Critical Studies in Rural Education
Edited By William M. Reynolds
Forgotten Places: Critical Studies in Rural Education critically investigates and informs the construction of the rural, rural identity and the understanding of the rural internationally. This book promotes and expands the notion of critical understandings of rural education, particularly in the areas of race, class, gender, and LGBTQ, with conceptualizations of social justice. While there have been many volumes written on critical issues in urban education, only a small number have been produced on rural education, and the majority of those are not critical. By contrast, Forgotten Places not only discusses "schools in the country," but also expands conceptualizations of the rural beyond schools and place as well as beyond the borders of the United States. It also tackles the artificial duality between conceptualizations of urban and rural. Forgotten Places includes scholarly investigations into the connections among the symbolic order, various forms of cultural artifacts and multiple readings of these artifacts within the context of critical/transformational pedagogy. This book fills a significant gap in the scholarly work on the ramifications of the rural.
Chapter Fourteen: Rural Education in Wisconsin (Daniel R. Paulson)
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Rural Education IN Wisconsin
DANIEL R. PAULSON
Northwestern Wisconsin is a beautiful, region rich in natural resources, wildlife, and vast woodlands, prairies and abundant waters. Driving to school I pass through one of a number of a woods and wetlands area which is a state owned public hunting area with no hiking trails or cross country trails here—just woods and wetlands with “logging” roads. I, like so many others, have encountered deer here, one of which bolted onto the road and put its shoulder into the front fender of my car then trotted off into the woods as if to say “stay out of my place.” This keeps local body shops in business.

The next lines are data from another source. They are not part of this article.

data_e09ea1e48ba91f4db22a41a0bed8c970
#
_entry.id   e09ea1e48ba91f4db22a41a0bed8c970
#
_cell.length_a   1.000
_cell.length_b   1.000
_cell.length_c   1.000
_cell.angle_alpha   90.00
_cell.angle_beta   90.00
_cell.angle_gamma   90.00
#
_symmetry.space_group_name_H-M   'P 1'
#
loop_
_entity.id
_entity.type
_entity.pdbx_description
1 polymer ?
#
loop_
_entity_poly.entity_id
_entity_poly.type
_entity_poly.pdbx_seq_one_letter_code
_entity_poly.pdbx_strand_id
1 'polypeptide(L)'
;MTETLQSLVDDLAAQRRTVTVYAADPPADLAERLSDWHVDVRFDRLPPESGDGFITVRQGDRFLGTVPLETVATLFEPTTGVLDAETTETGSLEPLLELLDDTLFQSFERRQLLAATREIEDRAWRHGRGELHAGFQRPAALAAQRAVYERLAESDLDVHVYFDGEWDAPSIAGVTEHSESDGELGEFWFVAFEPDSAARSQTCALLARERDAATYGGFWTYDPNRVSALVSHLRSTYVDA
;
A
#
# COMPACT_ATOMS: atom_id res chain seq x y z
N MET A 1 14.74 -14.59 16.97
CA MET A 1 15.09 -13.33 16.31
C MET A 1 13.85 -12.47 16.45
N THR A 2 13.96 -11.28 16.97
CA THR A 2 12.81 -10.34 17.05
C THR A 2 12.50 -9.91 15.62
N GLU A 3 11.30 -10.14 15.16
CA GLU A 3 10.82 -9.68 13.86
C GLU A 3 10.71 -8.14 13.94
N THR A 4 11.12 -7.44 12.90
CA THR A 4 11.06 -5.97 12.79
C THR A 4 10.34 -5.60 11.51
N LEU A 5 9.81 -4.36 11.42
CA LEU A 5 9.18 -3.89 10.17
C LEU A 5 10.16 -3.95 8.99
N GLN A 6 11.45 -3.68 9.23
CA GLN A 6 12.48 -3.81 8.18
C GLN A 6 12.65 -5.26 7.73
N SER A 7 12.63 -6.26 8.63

During Thanksgiving week this road is a parking zone and sounds like a “war zone” when deer hunters quest for the “trophy deer” out at their “shacks” with lots of blaze orange, ammunition and liquor. At school the “hunting teachers,” have their hunters’ preseason breakfast. School boards debate whether to close the school during deer hunting because a large percentage of the students and teachers will be absent, out in their deer shacks for the week. The hunters’ organizations are powerful in Wisconsin forcing the Wisconsin Department of Natural Resources to maintain a herd of trophy deer for hunters; other recreational, wild life and environmental issues are secondary. Governor Scott Walker signed Senate Bill 338, which protects...
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